The Prussian State Railway Cabforward Locomotives

Gallery opened: Jan 2003

Updated 12 Sept 2016

More info on S9 No 561
Back to Home PageBack to The Loco Index

Two 4-4-4 locomotives with forward cabs, numbers 561 and 562, were designed by Kuhn and built by Henschel & Son in 1904, for the Prussian State railway system. They were classified as type S9.

Now, whether these qualify as true cabforwards is debateable. While they have a front cab, the rest of the locomotive is pointing in the usual direction; in most cabforwards the locomotive is reversed so that the firebox is at the front and the chimney at the rear.


The S9's were built in 1904 by Henschel & Son of Cassel, at the suggestion of Dr von Wittfield, the director of the Prussian Ministry of Public Works. Most of the main controls were in the front cab, and the driver communicated with the fireman at the rear through a speaking tube; one wonders how well that worked in the noisy conditions of a steam locomotive. A third man was also carried, who relieved the fireman from time to time; when running backwards he occupied a control position at the rear from which he could operate the brakes or signal to the fireman or driver. There was a vestibule connection with the rest of the train.

Left: S9 No. 561

The front and back cabs were connected by passages on either side of the boiler, with windows. There are also windows in the sides of the tender, for another crew passage.

Firing No 561 was apparently very hot and uncomfortable, due to the enclosed footplate position.

Image from the German journal Die Lokomotive May 1904, p5.

No 561 was a three-cylinder compound, with three cylinders of 524mm diameter and 630mm stroke. The inside HP cylinder was mounted horizontally above the leading bogie, and drove the leading driving axle. The two LP cylinders mounted outside drove the trailing driving axle. Walschaerts valvegear was fitted.

Empty weight
77.5 tonnes
Working weight
86 tonnes
Adhesion weight
32 tonnes
Tender weight
57 tonnes full
Water carried
4400 gallons
Coal carried
7 tonnes

No 561 was shipped to America and shown at the Louisiana Purchase Exposition of 1904, but it appears no orders were forthcoming. Overall it cannot have been a great success, as it was converted into a conventional 4-4-4 in 1912. The need for a crew of three must have been a great economic disadvantage.

Information on No 561 from The Locomotive 15 Aug 1934.


Left: S9 No. 562

No 562 was a rather different design, with two separate cabs, like the Thuile engine.

Left: A fine model of No. 562 by the German company Westmodel

The S9s were built to be high speed locomotives, but did not achieve more than 137 km/h (85 mph), perhaps because of their unconventional three cylinder compound design. Later the casing and the front cabs were removed, leaving them looking like strangely proportioned ordinary locomotives. They remained in service until 1918.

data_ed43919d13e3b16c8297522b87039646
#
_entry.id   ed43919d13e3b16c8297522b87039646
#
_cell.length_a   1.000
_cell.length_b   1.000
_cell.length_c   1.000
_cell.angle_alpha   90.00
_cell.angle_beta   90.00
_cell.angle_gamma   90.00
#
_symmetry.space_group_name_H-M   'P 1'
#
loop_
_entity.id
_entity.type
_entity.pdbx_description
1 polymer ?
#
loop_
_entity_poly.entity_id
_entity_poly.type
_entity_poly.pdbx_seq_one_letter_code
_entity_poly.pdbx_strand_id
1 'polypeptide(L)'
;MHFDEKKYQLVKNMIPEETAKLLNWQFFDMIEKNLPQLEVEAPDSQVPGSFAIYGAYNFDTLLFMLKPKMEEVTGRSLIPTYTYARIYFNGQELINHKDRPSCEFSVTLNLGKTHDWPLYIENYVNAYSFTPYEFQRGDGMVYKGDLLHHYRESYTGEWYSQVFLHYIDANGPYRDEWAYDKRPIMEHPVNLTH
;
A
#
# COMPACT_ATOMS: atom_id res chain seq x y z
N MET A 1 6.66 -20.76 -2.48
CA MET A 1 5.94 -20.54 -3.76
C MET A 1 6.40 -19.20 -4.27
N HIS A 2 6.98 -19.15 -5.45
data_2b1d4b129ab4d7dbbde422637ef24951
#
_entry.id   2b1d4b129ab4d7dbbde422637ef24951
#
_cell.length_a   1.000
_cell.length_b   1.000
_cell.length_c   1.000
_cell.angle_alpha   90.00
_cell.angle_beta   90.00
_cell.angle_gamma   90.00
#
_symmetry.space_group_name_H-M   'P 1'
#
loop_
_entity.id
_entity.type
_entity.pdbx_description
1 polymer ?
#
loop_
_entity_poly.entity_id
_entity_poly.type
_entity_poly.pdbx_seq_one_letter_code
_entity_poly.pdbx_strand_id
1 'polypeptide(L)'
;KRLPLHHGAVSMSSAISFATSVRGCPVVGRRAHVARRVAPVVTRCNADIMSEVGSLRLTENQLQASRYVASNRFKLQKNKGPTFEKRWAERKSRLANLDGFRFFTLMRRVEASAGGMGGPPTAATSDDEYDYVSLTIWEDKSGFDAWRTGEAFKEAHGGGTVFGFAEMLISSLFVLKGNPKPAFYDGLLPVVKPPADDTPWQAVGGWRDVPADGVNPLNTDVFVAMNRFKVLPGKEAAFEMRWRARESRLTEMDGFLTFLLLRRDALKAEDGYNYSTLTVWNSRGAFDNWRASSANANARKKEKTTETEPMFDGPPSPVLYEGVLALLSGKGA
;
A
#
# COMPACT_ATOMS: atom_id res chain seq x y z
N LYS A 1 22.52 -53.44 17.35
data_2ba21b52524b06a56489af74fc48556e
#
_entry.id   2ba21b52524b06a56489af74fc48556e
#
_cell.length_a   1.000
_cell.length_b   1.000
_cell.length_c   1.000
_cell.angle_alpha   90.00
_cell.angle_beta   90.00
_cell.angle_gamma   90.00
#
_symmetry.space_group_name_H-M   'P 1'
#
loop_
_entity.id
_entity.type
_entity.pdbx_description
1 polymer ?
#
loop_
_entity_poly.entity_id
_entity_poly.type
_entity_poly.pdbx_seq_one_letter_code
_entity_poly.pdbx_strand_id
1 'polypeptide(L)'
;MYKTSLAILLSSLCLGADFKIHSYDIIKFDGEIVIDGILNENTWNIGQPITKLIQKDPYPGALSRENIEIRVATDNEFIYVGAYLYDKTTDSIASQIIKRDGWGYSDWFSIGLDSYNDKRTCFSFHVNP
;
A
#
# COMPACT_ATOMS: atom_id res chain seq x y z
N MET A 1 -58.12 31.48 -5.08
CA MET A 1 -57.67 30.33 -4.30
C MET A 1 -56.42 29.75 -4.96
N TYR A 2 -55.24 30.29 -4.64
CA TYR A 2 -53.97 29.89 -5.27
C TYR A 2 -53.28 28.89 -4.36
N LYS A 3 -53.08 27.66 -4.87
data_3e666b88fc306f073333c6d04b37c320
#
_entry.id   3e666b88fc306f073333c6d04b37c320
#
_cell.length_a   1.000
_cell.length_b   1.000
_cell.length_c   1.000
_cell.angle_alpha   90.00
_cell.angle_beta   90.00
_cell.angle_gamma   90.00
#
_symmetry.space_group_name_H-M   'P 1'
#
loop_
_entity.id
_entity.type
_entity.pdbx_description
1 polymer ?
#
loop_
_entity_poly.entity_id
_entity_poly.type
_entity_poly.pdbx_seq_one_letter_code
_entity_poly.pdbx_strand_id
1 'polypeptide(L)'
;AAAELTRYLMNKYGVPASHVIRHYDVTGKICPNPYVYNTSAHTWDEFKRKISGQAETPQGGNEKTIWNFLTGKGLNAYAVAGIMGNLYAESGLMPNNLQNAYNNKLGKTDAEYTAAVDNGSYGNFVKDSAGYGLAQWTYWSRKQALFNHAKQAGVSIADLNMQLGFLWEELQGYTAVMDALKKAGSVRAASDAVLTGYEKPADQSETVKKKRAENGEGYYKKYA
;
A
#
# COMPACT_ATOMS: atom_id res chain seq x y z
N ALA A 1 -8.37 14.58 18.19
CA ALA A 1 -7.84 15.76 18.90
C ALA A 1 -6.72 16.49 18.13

Additional S9 information kindly provided by Fritz Gallwitz.


Left: No longer the only known photo of the T16

The T16 also had the chimney at the front and the firebox at the rear.

This 4-6-4 tank locomotive was also designed by Kuhn and built by Henschel in 1904. It had four cylinders. The grate area was 4.1mē, driving wheel diameter was 1750 mm and it's top speed was about 100 km/h. It was clearly not intended to be a high speed locomotive.

The loco was intended to appear at the 1904 world fair in St. Louis, USA but was not ready in time. In Germany, nobody wanted to buy the engine because of it's axle loading of 20 tons, so it was scrapped. It is not clear if this axle loading was deliberately aimed at the USA market, or if it was a miscalculation. It seems doubtful if Henschel really hoped to sell this kind of locomotive in the USA.

A more plausible account states that it was designed for the gradients in Thuringia in central Germany, to pull up to 200-ton trains at 75 km/h up slopes of 1%. It was one of the first tank locomotives (confusingly known in German as a Tenderlokomotive) with the wheel arrangement 4-6-4, designed for stable running characteristics in both directions at high speed; as a tank engine it would have been expected to work in both directions to eliminate the need for turning the locomotive.

The twin cab design meant that a third man had to be carried on the locomotive. The reason for this is at present somewhat obscure, but may be because regulations required two men working together to observe the signals. This feature would not have been popular with the railway authorities.

The heavy axle load of 20 tons meant that the locomotive only saw restricted use. It was returned to Henschel and scrapped. The name T16 was later applied to an 0-10-0 tank locomotive design.

Above: Side view of the T16. The number on the side of the front cab appears to be 1383

Image from the German journal Die Lokomotive July 1904, p58.

The T16 has a Wikipedia entry in German.

Additional T16 information most kindly provided by Fritz Gallwitz.

Bibliography: 'Rekordlokomotiven' (Record Locomotives) by Wilhelm Reuter.

Back to Home PageTop of this pageBack to The Loco Index